A man recruited in Hong Kong to take part in importing almost 500kg of methamphetamine through Ninety Mile Beach has been jailed for 23 years and must serve almost 10 years before he can apply for parole.
Ka Yip Wan, 26, was sentenced in the High Court at Whangarei this week after pleading guilty to importing methamphetamine.
Wan was one of two Chinese men who went in a boat more than 12 nautical miles off Ninety Mile Beach in June last year and picked up almost 500kg of methamphetamine from another boat and returned it to the beach.
Back on the beach the drugs were handed to a group of Polynesian members of the group and Wan and the other Chinese man, a Mr Tsai, left the beach.
Almost 50kg of the drug was buried in sand dunes on the beach and the rest was put into the back of a campervan to be taken for distribution. Police then became involved and caught most of the group, although Mr Tsai managed to fly out of the country before he could be arrested.
Wan was arrested as he was trying to leave the country.
Almost 500kg of methamphetamine or P as it is also known recovered by police is the largest amount of methamphetamine found in New Zealand and was discovered after Northland locals became suspicious. They called police after noticing the occupants of several vehicles acting suspiciously in the area for a fortnight, and trying to launch boats off the west coast.
Police found a boat abandoned on Ninety Mile Beach and began searching for a Toyota Prado and a rental campervan, as the occupants had been seen trying to launch boats in the area.
Members of the public told police that the men driving the campervan and the Toyota had been offering large amounts of cash in exchange for help to launch the boats.
In the High Court this week sentencing judge Justice Graham Lang said the maximum penalty for importing methamphetamine was life imprisonment, with a minimum non-parole period of 10 years.
When arrested, Wan said he was recruited in Hong Kong to take part in the drug venture and arrived in New Zealand in February as part of a tour group. He became involved, he said, to pay off gambling debts that some of his family had.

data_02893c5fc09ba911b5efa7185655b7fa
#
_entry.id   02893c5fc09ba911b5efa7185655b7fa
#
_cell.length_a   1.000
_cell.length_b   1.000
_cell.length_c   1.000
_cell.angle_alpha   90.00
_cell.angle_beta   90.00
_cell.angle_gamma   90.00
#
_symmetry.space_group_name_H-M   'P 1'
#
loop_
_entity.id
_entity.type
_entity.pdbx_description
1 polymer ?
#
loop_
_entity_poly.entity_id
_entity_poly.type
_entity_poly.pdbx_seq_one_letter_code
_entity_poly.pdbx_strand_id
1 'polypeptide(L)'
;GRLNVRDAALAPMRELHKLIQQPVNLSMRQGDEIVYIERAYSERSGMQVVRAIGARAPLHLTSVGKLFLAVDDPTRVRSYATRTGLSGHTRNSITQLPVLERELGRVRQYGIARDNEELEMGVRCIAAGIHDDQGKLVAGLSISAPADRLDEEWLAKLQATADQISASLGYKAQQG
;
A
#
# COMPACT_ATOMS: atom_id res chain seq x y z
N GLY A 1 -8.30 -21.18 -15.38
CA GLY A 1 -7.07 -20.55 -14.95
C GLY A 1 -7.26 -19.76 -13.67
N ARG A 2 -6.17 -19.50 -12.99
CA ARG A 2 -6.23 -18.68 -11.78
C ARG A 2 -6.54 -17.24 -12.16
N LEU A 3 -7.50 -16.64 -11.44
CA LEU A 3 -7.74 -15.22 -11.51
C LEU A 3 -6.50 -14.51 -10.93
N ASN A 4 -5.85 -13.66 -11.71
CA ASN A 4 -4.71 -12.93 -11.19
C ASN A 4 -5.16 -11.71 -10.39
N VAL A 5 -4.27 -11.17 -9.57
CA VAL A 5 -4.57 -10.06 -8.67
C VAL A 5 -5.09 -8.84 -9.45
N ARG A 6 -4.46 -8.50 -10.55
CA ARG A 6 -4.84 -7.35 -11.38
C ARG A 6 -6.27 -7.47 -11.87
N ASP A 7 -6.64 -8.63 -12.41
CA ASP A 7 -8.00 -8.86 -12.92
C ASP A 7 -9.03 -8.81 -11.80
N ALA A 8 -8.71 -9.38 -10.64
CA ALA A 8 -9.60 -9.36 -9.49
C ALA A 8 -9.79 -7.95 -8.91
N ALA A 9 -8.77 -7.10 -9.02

Wan’s counsel Ian Brookie said his client was acting as an interpreter for Mr Tsai and letters from Wan’s teacher showed he was “feeble-minded”, especially when influenced by friends.
But Crown solicitor Mike Smith said Wan was more than a mere interpreter and was central to the operation because he was trusted to go on the boat from the beach to pick up the drugs.
“When we talk about how serious this offending is, this is the most serious in New Zealand’s history, full stop,” Mr Smith said.
“It’s an incredible amount of methamphetamine landed on our shores . . . the significant impact meth is having on our society . . . is quite dramatic and devastating.”
Justice Lang said it was clear Wan was more than just an interpreter. If Mr Tsai just wanted an interpreter he would want somebody with better English than Wan.
Wan had also met the organisers of the venture in Hong Kong The judge said and was the only person trusted to go on the boat to pick up the methamphetamine. Once the drug was landed, he left the beach, to avoid any chance of being caught. However, there was no evidence that Wan helped finance the scheme or would benefit significantly from it.
A starting point for sentencing was life imprisonment. Taking into account Wan’s circumstances a finite jail term was appropriate.
Justice Lang fixed a starting point of 32 years then gave an end sentence of 23 years’ jail, after taking into account mitigating circumstances, including Wan’s guilty plea.
He ordered that Wan serve a minimum nine years and six months’ jail before he was eligible for parole. Wan will be deported when his sentence ends.